It was supposed to have finished last year, but this doesn't seem to have happened.
In 2010, UBS confessed to having hired hundreds of senior investment bankers. Then it said it was focusing on cost control. But in the first quarter of 2011, its latest results show headcount in the investment bank increased another 5%.
This meant the addition of 768 people, at a time when UBS was making redundancies, meaning hiring was even higher.
Who were all these new recruits?
UBS is known to have been hiring in equity derivatives under Yassine Bouhara, but is said to be mostly interested in recruiting former Deutsche bankers without them any paying guarantees. Last week, for example, it splashed out on an entire equities-focused structured products boutique, plus 22 people, most of them former employees of DB.
UBS has also been revamping FX and has declared an intention of substantially boosting its headcount in Asia Pac.
However, in today's conference call, CFO John Cryan said most of the hiring was actually in 'control functions' as the bank attempts to avoid a rerun of 2007/2008.
UBS is best in class
If UBS comes knocking, is it safe to open the door?
UBS's first quarter results were good. As analysts at Bernstein Research point out, revenue at the investment bank was just 9% below Q1 2010, which amounts to a 4% increase in euro terms. This compares to a 25% decrease at Citigroup, a 22% decrease at BAML and a 7% decrease at Goldman Sachs.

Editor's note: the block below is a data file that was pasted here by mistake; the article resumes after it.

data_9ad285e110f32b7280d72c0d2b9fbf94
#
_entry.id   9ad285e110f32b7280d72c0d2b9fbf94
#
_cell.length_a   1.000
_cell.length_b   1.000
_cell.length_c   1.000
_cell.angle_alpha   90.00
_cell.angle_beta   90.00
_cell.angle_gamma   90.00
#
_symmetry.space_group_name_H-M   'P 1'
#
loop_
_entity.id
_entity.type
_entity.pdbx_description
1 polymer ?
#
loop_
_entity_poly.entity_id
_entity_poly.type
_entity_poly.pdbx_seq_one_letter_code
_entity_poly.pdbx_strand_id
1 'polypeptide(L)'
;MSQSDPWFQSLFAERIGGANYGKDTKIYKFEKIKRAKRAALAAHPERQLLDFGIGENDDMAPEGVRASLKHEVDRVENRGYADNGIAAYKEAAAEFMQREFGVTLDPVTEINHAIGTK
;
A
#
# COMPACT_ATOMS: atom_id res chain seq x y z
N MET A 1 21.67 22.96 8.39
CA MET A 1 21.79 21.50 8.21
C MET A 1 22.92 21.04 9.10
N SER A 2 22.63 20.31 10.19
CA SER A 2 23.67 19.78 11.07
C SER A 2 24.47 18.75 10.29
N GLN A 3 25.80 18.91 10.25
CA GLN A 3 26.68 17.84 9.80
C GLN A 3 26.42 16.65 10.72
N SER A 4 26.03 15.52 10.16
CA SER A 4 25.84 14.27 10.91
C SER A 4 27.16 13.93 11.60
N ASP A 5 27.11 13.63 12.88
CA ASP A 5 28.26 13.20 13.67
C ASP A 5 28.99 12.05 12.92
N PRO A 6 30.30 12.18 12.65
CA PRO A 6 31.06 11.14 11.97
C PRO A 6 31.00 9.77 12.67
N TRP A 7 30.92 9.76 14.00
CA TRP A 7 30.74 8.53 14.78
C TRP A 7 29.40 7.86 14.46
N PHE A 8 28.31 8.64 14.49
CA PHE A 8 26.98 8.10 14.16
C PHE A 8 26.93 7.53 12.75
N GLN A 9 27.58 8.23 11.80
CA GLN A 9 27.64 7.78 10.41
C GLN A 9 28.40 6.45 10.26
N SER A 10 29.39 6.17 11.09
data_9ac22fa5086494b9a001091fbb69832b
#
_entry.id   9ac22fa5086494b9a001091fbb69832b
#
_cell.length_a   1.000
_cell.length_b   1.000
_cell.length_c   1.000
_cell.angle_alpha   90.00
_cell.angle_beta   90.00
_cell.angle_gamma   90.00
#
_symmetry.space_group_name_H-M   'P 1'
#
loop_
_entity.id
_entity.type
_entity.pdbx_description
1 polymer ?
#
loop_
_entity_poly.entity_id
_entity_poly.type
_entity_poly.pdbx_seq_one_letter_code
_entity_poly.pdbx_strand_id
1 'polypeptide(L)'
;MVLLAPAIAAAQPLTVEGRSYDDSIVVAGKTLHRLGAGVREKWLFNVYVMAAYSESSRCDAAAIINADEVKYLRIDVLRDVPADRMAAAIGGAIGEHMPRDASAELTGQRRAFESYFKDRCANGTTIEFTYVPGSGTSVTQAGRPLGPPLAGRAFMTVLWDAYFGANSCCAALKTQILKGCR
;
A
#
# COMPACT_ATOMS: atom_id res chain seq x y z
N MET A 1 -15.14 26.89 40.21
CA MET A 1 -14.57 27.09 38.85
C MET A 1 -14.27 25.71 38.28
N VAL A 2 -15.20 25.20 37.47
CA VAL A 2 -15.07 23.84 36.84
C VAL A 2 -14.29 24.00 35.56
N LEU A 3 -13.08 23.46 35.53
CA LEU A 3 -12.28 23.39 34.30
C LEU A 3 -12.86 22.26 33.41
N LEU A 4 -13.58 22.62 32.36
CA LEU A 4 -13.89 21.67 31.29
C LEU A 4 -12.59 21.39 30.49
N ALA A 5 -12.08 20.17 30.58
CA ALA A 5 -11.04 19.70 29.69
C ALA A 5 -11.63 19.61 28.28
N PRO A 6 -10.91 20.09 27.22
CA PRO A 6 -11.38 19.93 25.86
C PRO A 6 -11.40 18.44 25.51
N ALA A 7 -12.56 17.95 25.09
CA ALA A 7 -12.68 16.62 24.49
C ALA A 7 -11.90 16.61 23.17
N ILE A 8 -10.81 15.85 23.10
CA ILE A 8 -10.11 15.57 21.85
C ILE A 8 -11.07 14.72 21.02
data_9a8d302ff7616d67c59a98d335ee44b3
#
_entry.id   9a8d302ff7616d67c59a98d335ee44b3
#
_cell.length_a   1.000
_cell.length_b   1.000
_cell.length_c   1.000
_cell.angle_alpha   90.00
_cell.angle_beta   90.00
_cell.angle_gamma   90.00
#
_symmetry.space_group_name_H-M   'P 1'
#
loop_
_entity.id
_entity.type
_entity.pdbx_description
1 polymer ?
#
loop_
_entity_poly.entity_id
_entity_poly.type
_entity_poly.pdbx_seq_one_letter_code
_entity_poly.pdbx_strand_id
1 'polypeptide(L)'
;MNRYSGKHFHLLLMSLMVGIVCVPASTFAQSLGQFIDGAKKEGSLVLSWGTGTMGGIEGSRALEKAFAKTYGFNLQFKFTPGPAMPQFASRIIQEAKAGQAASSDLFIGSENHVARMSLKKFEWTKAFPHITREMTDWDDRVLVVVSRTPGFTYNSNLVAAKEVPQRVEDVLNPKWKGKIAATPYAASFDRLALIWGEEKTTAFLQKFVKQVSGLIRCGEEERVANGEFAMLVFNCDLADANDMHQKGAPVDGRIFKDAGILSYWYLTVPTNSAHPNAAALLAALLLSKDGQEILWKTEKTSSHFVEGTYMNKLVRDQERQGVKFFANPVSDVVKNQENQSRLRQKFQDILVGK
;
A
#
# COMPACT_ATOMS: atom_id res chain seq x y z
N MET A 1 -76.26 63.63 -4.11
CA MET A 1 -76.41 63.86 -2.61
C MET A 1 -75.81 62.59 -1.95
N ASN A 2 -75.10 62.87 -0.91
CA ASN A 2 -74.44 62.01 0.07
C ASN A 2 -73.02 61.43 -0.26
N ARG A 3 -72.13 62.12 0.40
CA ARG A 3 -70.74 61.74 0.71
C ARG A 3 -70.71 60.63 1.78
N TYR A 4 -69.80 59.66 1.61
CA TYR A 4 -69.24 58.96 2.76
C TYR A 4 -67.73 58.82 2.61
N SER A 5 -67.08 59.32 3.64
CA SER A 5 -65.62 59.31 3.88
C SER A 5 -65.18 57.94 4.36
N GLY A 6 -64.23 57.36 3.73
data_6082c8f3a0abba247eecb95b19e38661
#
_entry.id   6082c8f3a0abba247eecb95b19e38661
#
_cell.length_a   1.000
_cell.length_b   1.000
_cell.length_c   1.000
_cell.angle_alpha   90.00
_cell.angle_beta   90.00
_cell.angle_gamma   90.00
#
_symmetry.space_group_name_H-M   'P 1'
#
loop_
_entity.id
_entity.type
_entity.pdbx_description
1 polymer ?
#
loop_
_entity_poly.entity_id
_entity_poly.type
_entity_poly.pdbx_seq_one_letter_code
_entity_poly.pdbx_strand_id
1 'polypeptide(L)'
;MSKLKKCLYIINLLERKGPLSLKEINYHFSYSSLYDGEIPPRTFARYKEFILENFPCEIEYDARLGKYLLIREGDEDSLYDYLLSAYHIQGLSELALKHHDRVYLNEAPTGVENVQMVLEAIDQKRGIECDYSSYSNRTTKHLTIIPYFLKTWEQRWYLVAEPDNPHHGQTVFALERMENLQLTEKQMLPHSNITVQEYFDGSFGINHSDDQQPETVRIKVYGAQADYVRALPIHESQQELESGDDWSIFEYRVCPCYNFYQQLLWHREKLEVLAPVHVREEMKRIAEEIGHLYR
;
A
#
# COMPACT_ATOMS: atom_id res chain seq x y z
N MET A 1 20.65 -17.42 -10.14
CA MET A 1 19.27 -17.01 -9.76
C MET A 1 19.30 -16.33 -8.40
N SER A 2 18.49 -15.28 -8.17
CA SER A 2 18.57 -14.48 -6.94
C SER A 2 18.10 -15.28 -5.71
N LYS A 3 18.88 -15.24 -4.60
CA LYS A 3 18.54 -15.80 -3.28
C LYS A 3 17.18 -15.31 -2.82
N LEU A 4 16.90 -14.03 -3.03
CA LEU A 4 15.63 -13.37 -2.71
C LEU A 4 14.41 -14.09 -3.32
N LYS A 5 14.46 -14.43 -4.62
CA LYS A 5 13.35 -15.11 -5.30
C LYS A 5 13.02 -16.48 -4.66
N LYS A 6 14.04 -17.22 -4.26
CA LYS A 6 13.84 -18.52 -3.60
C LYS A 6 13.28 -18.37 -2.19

UBS's investment bank is miraculously on a par with the best in class - JPMorgan - where Q1 revenues increased 1% y-o-y.
Even fixed income, currencies and commodities did well - despite suggestions UBS should pull back from it - revenues were down 3%, versus 19% for the industry as a whole.
And yet. This may not mean you should rush to UBS.
· Firstly, it doesn't like paying guarantees any more.
· Secondly, it paid a lot of zero bonuses last year.
· Thirdly, it seems to be cutting pay for 2011: pay per head was CHF106k in the first quarter, down 13% on Q1 2010.
· Fourthly, with first quarter investment banking profit down 30% year-on-year to CHF835m, UBS looks no closer to attaining its aim of CHF6bn in annual profits by 2014. This being so, maybe it will need to cut costs.
· Fifthly, with FICC revenues at CHF1.8bn for the quarter, even after reallocating some commodities revenues, UBS's annual FICC revenue target of CHF8bn looks more attainable, but still challenging - particularly given FICC revenues typically decline as the year progresses. Cryan acknowledged today that the costs in FICC are predicated on CHF8bn of revenues annually, implying cuts may be necessary if targets aren't met.
· Sixthly, UBS's comparatively strong FICC results could really attributed to increased risk taking. VaR in the investment bank rose 40% year-on-year in Q1.
· Seventhly, costs are looking off. The cost income ratio in the investment bank was 75.8% in the first quarter, up from 71.5% last year. At a time when cost control is supposed to be the focus, this doesn't look good.
· Eighthly, return on equity in the investment bank is not looking good. It was 11.5% last quarter, versus 19.8% the year before.
· Ninthly, risk weighted assets are being capped at the level of Q1, which might make it difficult for UBS to keep up with other banks in future.
· Lastly: everything about UBS's results suggests a necessity for cost cutting. Quite why it continues to hire in such big numbers isn't entirely clear.